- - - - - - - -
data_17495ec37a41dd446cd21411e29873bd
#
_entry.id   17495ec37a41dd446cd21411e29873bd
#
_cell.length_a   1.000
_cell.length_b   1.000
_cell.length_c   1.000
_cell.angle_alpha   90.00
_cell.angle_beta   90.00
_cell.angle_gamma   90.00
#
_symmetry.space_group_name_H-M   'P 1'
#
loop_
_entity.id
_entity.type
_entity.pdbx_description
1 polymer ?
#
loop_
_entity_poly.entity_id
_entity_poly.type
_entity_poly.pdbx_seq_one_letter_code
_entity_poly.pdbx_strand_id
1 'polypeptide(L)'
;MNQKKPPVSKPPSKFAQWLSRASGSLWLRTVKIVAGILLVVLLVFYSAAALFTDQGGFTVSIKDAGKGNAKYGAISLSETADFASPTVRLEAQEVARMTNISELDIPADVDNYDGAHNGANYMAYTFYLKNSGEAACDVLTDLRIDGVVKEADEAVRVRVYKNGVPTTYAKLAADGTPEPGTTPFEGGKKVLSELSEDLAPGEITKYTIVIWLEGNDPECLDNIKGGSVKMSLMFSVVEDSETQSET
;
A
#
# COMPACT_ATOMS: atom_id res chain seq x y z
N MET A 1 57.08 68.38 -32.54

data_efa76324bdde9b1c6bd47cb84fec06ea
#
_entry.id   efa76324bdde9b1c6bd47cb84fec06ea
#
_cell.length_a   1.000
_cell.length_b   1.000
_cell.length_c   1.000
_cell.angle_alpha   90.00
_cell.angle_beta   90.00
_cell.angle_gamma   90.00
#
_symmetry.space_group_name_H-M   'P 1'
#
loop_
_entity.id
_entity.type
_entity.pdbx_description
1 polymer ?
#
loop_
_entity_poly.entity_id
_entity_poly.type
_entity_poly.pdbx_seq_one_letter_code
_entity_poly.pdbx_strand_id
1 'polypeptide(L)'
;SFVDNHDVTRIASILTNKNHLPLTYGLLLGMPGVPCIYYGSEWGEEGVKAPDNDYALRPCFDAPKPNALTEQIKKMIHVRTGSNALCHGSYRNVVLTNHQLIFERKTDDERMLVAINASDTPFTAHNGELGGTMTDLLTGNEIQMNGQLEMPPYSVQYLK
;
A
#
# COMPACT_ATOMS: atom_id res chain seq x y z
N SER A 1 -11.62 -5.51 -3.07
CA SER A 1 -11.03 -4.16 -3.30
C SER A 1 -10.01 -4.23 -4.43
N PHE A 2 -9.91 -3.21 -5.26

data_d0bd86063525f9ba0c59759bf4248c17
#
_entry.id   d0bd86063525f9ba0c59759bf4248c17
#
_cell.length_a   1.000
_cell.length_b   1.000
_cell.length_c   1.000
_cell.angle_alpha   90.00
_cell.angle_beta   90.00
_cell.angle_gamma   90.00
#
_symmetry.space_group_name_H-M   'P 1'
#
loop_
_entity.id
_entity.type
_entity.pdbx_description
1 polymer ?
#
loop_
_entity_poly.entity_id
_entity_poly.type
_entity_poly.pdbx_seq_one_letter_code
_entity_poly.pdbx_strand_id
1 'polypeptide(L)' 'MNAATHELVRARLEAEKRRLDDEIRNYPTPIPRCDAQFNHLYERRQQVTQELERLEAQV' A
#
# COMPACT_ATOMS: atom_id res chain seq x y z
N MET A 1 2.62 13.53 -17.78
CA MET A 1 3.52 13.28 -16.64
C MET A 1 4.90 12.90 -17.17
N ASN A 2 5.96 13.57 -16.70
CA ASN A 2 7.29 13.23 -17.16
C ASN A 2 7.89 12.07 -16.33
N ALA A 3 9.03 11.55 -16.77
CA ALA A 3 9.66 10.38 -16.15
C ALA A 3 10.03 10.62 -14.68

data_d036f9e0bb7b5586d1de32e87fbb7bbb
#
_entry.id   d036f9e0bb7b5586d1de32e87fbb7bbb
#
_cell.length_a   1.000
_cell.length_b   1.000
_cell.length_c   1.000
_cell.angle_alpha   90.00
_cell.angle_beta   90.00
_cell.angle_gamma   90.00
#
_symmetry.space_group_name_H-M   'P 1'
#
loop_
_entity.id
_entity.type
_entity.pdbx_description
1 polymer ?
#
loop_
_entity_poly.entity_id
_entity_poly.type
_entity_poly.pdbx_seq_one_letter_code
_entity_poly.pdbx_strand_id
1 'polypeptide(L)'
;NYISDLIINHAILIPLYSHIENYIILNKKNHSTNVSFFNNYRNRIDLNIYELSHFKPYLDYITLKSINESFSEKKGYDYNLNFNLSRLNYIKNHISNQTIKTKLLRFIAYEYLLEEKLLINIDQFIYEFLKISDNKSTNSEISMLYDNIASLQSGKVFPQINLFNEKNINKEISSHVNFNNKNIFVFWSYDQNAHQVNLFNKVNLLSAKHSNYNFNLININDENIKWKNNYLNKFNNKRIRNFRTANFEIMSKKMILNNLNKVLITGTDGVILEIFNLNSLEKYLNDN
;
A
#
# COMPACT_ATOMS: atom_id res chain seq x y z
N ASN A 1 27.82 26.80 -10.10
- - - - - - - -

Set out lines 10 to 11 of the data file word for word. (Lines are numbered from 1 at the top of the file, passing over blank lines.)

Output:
_cell.angle_gamma   90.00
#